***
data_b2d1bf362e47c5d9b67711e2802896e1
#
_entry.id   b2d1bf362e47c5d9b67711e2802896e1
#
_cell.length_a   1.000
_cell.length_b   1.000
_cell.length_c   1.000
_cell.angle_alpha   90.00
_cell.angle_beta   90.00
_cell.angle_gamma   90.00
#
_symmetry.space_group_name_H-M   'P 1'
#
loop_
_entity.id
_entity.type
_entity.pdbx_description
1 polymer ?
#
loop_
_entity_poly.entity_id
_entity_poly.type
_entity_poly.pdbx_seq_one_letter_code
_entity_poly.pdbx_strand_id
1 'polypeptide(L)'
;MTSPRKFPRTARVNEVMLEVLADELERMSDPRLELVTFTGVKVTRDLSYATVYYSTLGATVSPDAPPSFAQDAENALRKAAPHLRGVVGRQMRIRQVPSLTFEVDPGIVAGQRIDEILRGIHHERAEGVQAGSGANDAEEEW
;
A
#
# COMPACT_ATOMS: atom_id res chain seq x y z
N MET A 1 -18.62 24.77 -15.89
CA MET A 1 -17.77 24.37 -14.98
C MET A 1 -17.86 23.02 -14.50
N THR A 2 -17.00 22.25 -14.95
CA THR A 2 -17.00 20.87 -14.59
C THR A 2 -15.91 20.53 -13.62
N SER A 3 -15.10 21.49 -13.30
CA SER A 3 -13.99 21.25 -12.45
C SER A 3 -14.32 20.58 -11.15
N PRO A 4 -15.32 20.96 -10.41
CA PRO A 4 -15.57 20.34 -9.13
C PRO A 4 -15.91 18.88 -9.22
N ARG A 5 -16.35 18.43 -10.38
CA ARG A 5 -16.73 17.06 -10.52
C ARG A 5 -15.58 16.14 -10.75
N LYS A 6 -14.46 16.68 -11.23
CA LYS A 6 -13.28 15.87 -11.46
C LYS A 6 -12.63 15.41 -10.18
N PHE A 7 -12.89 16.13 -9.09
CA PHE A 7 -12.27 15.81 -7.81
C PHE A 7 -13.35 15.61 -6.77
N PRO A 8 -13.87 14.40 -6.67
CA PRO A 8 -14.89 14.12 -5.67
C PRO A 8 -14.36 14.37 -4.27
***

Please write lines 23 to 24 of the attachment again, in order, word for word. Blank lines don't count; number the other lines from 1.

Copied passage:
_entity_poly.pdbx_seq_one_letter_code
_entity_poly.pdbx_strand_id